Negotiating in the Midst of a Worldwide Pandemic

May 26, 2020

As spring 2020 approached, Local 72-147 was preparing for one of the busiest negotiating seasons in many years, with the musicians of the Dallas and Fort Worth Symphonies, the Dallas Opera Orchestra, East Texas Symphony and Dallas Summer Musicals all preparing to negotiate successor agreements with their managements. With the outbreak of COVID-19 creating a shutdown of public gatherings and stay-at-home orders for individuals across DFW, these musicians found themselves with current performance seasons shuttered. Previously unimaginable, force majeure provisions were invoked by some employers, and others through application for SBA PPP loans made available through the CARES Act, passed on March 27, were able to maintain various levels of contracted wages through the spring months.
Early in the emergency, talks were held with management of the Dallas Symphony Association, and an agreement was reached to extend the current agreement set to expire on August 31 one additional year. Wages are to remain unchanged throughout the extension and in consideration of the company’s not declaring force majeure, musicians agreed to some minor modifications. The agreement was ratified by the musicians on March 24.
Similarly, musicians of the Fort Worth Symphony Orchestra reached an agreement with management for a one year extension of the current agreement set to expire on July 31. Wages will remain unchanged through the extension, a new full time position (oboe 3/English Horn) will be added to the orchestra, and mutual respect provisions were approved. The agreement was ratified by the musicians on May 9.
The Dallas Opera was hit especially hard by the shutdown, as its season was beginning a final block of three full productions and other performances in March. With the cancellation of three fifths of its season, the company announced that its seasonal employees – including all contracted musicians – would continue to be paid at the level of 50% contracted wages for the remainder of the season. Through the weeks of March and April the Union negotiated a side letter committing TDO to pay core orchestra members and extras at this level, and with full health and welfare benefit payments and pension contributions. Contingent on this agreement was the AFM’s agreement to an additional side letter extending media rights to the company to aid in its engagement with patrons through the period of shutdown. The musicians of the Dallas Opera Orchestra ratified both side letters on April.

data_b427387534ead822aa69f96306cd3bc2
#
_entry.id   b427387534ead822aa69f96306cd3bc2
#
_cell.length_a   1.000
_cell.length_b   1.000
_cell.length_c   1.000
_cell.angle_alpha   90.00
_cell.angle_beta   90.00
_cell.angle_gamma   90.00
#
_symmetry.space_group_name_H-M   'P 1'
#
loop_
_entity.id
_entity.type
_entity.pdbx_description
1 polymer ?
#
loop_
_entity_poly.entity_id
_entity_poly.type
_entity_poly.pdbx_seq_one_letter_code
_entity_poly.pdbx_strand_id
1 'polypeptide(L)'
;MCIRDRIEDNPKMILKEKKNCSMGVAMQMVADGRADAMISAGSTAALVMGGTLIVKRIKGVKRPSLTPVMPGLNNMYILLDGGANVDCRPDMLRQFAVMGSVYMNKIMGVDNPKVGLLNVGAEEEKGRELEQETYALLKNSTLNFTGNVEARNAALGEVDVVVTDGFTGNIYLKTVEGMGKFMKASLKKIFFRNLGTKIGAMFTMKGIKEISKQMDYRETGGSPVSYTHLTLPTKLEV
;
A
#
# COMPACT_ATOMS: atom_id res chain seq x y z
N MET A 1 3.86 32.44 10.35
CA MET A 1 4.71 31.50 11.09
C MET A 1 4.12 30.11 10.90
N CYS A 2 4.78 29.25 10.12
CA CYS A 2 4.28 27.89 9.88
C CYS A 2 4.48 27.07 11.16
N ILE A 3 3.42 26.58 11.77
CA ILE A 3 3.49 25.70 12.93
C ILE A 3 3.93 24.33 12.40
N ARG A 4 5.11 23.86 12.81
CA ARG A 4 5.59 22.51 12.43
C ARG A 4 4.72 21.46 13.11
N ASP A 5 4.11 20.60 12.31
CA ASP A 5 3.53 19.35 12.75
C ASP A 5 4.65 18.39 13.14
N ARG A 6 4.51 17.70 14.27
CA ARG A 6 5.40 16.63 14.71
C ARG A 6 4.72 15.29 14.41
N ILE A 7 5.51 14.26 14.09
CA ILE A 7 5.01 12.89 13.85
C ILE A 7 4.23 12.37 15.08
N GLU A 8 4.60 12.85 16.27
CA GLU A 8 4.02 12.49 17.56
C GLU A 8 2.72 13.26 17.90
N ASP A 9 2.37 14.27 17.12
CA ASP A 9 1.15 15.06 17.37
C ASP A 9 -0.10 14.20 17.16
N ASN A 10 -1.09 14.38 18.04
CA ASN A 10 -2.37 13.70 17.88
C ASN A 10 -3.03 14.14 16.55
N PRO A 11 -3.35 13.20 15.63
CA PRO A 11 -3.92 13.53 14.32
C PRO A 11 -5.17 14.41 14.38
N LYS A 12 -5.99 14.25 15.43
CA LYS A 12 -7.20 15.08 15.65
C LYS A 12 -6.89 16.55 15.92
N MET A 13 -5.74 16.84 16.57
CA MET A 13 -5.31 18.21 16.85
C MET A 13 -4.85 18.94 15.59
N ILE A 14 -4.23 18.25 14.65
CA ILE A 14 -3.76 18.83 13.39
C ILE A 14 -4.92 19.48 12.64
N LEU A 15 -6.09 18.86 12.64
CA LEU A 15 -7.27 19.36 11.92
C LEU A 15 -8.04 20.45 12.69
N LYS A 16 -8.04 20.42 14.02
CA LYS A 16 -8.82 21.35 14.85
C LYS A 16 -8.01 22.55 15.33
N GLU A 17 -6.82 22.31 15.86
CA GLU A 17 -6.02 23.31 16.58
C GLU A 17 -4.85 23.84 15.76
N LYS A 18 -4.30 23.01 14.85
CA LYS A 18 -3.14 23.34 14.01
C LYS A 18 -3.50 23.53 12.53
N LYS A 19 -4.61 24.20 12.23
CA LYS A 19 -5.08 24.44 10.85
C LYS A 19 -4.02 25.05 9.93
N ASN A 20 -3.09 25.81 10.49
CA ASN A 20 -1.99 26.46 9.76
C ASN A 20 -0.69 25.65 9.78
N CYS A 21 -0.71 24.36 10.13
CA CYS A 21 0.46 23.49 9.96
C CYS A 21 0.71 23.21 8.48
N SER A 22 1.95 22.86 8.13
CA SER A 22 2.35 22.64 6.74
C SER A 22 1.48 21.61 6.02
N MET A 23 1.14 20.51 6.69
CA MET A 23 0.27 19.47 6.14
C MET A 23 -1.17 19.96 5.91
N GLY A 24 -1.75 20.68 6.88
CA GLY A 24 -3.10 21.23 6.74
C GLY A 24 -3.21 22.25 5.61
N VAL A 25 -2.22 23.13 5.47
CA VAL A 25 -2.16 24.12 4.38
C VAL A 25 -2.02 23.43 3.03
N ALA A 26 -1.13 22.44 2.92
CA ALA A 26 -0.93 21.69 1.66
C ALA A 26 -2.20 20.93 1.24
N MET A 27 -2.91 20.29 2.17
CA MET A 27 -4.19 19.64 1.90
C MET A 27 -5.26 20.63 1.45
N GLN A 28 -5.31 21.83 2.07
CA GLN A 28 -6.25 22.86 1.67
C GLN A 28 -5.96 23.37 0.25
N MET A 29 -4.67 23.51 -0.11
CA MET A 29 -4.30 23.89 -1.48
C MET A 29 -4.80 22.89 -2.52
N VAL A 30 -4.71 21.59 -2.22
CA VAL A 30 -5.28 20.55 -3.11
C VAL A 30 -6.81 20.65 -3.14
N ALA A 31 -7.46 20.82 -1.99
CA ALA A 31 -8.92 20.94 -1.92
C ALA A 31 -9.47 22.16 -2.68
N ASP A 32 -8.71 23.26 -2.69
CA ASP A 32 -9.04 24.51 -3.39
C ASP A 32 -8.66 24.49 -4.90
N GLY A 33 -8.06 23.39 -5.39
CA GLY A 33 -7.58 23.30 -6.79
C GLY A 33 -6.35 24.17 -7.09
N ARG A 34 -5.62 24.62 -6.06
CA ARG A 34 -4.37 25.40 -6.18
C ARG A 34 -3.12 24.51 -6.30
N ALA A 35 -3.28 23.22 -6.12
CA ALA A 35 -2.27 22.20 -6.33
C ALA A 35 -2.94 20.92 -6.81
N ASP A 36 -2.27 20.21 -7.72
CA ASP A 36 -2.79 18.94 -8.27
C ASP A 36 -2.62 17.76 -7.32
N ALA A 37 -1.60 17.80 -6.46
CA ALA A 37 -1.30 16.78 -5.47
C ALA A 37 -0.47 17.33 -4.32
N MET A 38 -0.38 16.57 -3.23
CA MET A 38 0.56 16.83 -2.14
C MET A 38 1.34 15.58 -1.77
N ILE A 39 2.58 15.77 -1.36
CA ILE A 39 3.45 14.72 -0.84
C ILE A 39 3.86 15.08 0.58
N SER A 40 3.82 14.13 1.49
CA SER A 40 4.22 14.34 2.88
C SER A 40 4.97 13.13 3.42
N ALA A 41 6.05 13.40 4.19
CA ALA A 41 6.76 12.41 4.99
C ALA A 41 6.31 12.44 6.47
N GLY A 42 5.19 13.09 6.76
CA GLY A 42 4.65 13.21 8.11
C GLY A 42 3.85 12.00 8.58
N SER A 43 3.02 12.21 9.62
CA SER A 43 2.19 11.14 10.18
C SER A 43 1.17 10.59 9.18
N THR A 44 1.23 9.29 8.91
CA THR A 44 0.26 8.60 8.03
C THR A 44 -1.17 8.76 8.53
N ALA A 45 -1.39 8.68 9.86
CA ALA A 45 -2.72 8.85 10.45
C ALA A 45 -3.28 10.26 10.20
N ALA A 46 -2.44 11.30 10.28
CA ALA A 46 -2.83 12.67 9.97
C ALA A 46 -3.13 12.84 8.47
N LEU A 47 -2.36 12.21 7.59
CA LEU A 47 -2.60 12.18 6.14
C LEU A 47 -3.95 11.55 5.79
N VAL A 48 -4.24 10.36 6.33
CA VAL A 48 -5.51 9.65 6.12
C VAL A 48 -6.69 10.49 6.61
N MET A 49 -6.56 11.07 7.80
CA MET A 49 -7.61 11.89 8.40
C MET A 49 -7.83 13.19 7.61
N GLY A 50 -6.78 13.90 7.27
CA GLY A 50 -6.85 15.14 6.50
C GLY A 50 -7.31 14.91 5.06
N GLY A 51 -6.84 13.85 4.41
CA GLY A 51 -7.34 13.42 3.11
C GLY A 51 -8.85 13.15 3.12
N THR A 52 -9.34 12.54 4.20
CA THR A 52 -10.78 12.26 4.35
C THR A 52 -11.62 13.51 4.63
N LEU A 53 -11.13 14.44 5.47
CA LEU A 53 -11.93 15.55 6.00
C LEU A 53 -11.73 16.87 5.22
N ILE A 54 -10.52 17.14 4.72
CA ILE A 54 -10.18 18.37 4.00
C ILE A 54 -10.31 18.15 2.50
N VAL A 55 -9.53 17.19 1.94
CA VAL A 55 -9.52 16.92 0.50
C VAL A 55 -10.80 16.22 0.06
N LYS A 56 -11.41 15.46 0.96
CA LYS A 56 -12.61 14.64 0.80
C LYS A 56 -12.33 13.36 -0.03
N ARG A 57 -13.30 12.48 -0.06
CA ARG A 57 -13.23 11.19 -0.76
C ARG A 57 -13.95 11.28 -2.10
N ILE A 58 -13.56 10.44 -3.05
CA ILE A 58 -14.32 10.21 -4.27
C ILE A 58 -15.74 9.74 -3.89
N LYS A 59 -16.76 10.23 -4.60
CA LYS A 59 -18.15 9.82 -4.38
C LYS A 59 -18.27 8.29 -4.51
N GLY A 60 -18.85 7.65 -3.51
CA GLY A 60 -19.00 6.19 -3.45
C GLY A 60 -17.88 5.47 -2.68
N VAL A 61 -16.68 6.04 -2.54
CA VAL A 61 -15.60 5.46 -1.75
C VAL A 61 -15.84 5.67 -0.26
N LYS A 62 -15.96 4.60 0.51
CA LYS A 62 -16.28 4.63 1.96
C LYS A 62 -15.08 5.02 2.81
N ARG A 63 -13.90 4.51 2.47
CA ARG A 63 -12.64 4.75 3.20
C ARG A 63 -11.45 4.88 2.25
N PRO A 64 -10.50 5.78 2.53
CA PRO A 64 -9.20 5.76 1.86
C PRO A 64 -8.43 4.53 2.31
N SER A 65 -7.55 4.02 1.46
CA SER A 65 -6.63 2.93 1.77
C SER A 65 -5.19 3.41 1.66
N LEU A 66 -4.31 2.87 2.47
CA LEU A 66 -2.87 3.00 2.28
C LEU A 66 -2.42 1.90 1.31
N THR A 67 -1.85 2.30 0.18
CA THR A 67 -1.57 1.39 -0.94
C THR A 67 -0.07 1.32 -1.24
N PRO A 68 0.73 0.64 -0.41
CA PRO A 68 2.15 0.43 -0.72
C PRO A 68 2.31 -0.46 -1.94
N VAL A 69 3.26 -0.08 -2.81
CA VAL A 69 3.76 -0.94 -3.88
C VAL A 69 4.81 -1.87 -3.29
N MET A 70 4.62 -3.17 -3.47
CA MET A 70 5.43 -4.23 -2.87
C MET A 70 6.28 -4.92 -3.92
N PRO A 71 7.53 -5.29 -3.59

As the current agreement with The Dallas Opera is set so expire on June 30, musicians have already returned to the table to negotiate a successor agreement. Within the context of discussions and studies of how public gatherings and musical performances will move forward under presumed restrictions on gatherings and strictures on safe social distancing and more unknown than known, talks are moving forward.
As with Dallas Opera, talks for successor agreements are ongoing with East Texas Symphony and Dallas Summer Musicals. While concerts were canceled without remuneration for ETSO and DSM musicians, ETSO has engaged in fundraising efforts to provide relief payments for musicians. Other DFW regional orchestras have responded in different ways. Wichita Falls Symphony, for example, responded by postponing its April concert to mid August rather than a flat cancellation. Lawton Philharmonic was one of the few Local 72-147 regional orchestras to provide wages for canceled services in April through funding of an SBA PPP loan.
Other employers have demonstrated less concern for musicians and patrons. Las Colinas Symphony Orchestra, which has maintained significant a dispute with Local 72-147 in connection with its locking out of 21 of its musicians earlier in the season, canceled its final three concerts of the season with no move to soften the economic affects to its musicians, while it informed musicians that 70% of its ticket buyers were donating the cost of tickets.
While agreements for extension were reached with DSO and FWSO preserving wages and benefits, discussions continue with these groups – and all groups – to address the challenges now before the entire entertainment industry.
Media rights have been a major issue in this crisis, as the temporary extension of streaming rights has been granted by the AFM to symphonic employers who have maintained pay throughout this period, to help maintain engagement with audiences and donors. As a side letter was negotiated with The Dallas Opera in April, negotiations are ongoing with the other major employers for similar rights.
“These unprecedented times have challenged musicians and employers as never before,” said Local 72-147 President Stewart Williams. “There has never been a time where our solidarity and commitment to protecting our profession and art form was more important than it is today,” he said.